The History of Sexual Assault Awareness Month

Women’s rights protest. Orna W./Courtesy

This April marks the 20th anniversary of Sexual Assault Awareness Month, yet its roots can be traced back much farther

Sexual Assault Awareness Month was first observed in the United States in April 2001. Barack Obama brought attention to the campaign in 2009, as the first president to officially proclaim April as Sexual Assault Awareness Month. However, there is a long history to SAAM that some may be unaware of.

Before SAAM was officially declared, the campaign manifested as discussions centered on awareness and prevention of sexual assault, harassment and abuse. In the 1800s, United States temperance and suffrage activists began making ground by raising the legal age of consent. Yet, women of color were still excluded from any rape laws, leaving them without the hope of justice or prevention. In 1861, black women were finally granted the ability to file rape charges against a white male.

Women marching in national suffrage demonstration in Washington, D.C., May 9, 1914. Library of Congress/Courtesy

Advocators of sexual assault prevention first started gaining attention in the 1940s and 50s, during the early stages of the civil rights era. Despite social limitations placed on open discourse of domestic violence and sexual assault, activists pushed to generate attention on the vital issue.

The Anti-Rape movement emerged in the 1960s, which gained traction in the second wave of the feminist movement. In that same era, definitions of rape became more gender-neutral, and the term was recognized as a violent crime. While progress was in the works, many states’ sexual assault laws still had marital exception clauses, and victims’ past sexual histories were still admissible in court as evidence against victims.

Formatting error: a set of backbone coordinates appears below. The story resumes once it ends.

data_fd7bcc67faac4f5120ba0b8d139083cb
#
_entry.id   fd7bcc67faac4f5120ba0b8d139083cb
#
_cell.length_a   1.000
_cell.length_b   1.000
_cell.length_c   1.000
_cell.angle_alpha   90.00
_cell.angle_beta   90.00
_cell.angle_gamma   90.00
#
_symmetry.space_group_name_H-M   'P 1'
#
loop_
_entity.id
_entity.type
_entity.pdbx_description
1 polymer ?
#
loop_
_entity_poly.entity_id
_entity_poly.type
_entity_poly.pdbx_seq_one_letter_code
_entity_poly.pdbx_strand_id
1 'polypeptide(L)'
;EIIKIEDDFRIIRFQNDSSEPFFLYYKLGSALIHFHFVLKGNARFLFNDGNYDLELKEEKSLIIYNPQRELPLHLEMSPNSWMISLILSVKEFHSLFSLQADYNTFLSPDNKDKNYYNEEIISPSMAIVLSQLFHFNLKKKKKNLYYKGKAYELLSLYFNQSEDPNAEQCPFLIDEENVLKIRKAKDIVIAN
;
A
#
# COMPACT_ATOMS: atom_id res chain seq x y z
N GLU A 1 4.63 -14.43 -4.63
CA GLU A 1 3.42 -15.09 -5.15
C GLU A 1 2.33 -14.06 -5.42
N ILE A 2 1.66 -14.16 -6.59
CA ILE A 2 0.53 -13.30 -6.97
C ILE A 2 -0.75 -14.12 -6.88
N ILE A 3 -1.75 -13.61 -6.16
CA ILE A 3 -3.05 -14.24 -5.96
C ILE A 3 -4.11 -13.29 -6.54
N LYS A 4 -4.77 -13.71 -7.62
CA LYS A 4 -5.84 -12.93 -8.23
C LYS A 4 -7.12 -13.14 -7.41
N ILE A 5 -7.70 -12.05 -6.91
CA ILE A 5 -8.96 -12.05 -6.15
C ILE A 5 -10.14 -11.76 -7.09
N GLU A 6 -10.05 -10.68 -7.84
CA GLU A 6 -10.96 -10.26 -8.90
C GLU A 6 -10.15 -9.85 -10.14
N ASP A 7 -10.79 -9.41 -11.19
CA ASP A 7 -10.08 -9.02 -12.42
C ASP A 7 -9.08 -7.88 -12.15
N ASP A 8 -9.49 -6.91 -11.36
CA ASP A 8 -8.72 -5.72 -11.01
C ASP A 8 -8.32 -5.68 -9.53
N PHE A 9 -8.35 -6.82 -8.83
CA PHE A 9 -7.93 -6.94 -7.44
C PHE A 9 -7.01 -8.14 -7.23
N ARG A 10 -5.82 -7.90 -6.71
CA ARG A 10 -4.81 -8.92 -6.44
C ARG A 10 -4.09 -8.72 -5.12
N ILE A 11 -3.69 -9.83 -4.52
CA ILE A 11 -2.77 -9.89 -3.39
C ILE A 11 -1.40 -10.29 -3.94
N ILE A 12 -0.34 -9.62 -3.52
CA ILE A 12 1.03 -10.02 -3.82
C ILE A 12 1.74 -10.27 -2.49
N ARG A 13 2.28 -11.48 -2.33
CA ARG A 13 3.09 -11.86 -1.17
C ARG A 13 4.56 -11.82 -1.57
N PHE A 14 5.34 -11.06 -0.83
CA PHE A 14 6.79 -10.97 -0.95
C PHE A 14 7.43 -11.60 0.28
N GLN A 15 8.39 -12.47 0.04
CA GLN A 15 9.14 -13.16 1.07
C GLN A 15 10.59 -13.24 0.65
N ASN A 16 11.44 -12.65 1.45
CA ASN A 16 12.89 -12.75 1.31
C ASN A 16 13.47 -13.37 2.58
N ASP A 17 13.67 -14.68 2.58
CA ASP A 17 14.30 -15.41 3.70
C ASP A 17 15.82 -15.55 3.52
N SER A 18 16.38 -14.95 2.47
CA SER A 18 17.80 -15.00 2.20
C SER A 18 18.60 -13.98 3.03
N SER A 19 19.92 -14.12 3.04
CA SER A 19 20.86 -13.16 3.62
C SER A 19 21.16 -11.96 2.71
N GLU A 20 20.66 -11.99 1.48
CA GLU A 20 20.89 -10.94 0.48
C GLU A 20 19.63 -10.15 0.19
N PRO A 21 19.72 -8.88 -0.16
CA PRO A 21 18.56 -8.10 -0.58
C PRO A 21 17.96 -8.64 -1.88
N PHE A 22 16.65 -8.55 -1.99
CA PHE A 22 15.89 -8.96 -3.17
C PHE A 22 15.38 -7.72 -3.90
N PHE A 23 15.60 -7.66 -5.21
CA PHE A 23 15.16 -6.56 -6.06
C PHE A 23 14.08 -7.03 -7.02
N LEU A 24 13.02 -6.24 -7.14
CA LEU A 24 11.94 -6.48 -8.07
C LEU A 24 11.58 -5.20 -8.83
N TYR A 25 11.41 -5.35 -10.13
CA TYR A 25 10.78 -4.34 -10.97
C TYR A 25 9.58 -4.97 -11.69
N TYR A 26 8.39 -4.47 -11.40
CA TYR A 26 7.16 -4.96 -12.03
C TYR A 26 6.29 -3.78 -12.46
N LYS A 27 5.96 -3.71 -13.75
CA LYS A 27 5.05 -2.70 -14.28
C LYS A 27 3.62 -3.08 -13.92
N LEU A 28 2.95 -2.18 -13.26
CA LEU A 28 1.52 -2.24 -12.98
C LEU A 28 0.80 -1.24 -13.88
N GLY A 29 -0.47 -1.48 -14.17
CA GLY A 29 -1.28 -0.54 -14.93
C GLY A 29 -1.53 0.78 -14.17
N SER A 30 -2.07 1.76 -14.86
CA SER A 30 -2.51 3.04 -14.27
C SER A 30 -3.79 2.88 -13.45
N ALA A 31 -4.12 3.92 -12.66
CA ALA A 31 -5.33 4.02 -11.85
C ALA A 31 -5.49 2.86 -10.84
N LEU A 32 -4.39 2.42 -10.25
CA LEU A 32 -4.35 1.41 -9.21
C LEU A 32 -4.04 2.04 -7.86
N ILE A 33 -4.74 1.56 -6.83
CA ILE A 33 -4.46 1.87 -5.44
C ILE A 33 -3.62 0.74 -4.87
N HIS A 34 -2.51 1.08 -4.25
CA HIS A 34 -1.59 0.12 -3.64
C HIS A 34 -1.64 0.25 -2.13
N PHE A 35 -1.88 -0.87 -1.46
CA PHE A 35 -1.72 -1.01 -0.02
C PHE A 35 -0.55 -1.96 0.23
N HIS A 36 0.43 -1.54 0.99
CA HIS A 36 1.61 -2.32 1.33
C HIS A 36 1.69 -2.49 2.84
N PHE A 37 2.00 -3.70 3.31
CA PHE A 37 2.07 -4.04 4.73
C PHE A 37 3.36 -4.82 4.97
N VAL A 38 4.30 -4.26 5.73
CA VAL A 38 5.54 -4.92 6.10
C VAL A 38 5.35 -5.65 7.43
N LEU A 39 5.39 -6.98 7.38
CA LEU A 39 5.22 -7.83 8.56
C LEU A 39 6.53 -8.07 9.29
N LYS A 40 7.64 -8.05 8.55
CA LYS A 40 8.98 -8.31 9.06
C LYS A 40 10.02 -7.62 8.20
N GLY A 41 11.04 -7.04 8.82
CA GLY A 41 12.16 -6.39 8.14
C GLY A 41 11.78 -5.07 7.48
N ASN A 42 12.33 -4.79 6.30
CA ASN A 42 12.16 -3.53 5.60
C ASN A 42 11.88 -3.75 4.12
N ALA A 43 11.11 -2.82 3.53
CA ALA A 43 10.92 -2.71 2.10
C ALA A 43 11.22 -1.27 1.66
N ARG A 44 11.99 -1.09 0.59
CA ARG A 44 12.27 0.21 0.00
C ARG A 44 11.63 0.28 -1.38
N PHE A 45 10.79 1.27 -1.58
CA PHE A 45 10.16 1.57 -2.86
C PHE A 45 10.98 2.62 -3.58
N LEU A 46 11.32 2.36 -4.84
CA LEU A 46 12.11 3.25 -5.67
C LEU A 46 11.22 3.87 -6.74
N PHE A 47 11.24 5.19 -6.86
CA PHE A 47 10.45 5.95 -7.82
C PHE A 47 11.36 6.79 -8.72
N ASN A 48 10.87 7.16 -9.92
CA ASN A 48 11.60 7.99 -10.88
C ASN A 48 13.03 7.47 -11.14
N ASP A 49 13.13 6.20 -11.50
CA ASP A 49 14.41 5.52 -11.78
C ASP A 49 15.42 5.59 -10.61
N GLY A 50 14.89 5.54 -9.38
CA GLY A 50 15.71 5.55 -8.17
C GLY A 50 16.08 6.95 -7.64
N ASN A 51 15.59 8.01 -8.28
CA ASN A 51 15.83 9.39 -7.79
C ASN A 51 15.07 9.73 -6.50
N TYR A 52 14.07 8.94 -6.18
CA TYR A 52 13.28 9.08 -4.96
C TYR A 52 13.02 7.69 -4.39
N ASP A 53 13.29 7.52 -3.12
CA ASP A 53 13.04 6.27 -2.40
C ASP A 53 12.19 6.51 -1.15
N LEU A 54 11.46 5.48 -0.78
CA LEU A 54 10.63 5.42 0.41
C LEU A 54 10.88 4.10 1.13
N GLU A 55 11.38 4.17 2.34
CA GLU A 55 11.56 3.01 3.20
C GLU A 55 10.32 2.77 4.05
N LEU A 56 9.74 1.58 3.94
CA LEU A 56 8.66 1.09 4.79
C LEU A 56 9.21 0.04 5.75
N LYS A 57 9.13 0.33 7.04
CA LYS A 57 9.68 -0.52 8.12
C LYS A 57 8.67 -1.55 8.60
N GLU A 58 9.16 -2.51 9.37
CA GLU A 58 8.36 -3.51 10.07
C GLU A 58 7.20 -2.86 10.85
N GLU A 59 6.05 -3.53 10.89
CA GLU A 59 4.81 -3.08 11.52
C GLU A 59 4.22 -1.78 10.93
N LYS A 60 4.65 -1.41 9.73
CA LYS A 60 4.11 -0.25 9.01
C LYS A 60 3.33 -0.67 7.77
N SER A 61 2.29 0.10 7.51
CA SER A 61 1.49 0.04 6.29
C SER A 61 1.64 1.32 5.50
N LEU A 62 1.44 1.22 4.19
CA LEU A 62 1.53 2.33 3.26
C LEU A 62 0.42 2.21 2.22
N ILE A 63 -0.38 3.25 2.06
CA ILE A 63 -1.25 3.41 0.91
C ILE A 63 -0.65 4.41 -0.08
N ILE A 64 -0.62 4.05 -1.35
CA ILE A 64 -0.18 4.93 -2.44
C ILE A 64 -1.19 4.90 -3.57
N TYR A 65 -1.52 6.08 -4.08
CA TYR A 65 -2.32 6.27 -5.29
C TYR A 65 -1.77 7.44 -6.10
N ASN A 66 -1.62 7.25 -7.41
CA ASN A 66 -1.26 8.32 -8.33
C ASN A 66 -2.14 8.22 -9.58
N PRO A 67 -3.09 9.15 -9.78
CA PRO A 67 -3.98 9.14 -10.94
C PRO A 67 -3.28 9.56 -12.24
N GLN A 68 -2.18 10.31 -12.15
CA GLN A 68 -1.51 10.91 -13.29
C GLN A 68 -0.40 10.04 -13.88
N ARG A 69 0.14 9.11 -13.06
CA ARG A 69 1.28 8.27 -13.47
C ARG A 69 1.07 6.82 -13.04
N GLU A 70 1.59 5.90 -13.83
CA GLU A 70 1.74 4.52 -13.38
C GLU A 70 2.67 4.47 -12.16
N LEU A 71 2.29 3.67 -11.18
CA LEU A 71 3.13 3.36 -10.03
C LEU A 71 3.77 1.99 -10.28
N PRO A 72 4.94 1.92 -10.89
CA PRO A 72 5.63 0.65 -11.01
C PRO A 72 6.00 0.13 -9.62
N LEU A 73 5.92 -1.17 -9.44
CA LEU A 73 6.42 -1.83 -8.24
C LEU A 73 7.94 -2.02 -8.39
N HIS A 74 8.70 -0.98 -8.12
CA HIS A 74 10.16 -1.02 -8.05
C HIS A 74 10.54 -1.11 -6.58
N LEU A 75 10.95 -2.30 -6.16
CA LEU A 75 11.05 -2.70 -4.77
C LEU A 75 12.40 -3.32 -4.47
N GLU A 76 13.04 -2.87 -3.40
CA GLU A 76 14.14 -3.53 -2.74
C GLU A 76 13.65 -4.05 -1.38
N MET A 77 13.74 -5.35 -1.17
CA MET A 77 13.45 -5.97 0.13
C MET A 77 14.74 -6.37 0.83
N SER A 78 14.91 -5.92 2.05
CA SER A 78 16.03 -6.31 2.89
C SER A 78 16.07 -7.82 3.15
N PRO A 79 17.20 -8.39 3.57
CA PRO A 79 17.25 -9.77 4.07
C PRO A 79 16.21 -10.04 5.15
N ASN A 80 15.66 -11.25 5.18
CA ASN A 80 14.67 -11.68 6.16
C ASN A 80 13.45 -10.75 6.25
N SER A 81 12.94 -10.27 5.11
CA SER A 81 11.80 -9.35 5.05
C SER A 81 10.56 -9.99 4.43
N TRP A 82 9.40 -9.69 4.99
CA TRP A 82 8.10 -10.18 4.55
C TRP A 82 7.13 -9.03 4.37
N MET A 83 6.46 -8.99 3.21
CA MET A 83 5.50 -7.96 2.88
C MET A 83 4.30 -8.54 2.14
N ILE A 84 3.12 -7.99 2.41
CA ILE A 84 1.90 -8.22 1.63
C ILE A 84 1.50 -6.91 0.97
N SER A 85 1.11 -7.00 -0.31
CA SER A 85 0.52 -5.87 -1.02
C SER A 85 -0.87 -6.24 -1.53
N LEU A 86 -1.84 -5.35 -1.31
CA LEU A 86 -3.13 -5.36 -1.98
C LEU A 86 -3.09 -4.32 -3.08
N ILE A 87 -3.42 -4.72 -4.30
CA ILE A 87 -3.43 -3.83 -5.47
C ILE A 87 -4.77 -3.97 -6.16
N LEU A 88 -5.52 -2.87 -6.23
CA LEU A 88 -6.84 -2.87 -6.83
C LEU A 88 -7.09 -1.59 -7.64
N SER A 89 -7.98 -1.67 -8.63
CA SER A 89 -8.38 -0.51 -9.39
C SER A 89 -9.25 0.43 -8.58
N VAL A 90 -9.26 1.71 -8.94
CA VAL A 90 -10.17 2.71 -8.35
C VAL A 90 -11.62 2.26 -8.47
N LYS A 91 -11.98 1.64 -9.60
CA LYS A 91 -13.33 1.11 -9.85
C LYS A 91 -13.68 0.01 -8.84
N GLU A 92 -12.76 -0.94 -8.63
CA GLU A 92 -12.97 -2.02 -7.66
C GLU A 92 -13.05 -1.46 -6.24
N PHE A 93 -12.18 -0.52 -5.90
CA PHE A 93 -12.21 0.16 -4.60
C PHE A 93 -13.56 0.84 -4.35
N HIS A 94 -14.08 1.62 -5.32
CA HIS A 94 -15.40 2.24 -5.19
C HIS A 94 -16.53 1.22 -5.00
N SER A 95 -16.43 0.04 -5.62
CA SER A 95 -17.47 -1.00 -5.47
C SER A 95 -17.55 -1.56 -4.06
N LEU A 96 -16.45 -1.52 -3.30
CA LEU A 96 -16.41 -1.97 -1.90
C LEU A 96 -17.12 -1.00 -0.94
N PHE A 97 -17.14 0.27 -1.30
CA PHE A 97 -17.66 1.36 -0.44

Women’s Equal Rights Parade, August 26, 1977. Library of Congress/Courtesy

Activism continued into the 1970s, and the first rape crisis center was founded in San Francisco in 1971. The following decades gave way to legislation and funding that supported victims of violence, including the Violence Against Women Act of 1993 (VAWA).

National efforts like VAWA had demonstrated the need for sexual violence prevention. In 2000, National Sexual Violence Resource Center, a newly formed organization, and the Resource Sharing Project asked other sexual violence organizations about a preferred month for sexual assault awareness events and activities. SAAM arose after polls indicated a preference for April and a teal ribbon as a symbol for the awareness and prevention effort.

In the following years, SAAM began focusing campaigns on areas like communities, workplaces and college campuses, providing open discussions on preventative practices for individuals and communities, such as changing behaviors and promoting respect.

Saddleback College offers a variety of resources for students who have experienced sexual assault or other forms of violence. South Orange County Community College District offers an informational brochure detailing harassment policies and complaint procedures. In the event of a crisis, Saddleback students can contact the following:

Student Health Center: (949) 582-4606

Counseling Center: (949) 582-4572

Campus Safety or Campus Police:  (949) 582-4444 or 911

Additional information can be found by contacting 211 Orange County. 211 offers comprehensive information and referral system linking Orange County residents to community health and human services and support. Callers seeking assistance can dial 211 (toll-free) 24 hours a day and connect with trained, multilingual Information and Referral specialists.

Faculty, staff, and students are encouraged to use the CARE form to report noticeable distress before they lead to deeper issues or behavior that may be impacting a student’s academic success.

While the history of Sexual Assault Awareness Month has been a prolonged battle for equal rights and proper justice for victims, maintaining open discussion has proven to produce a positive change on both social and legislative levels.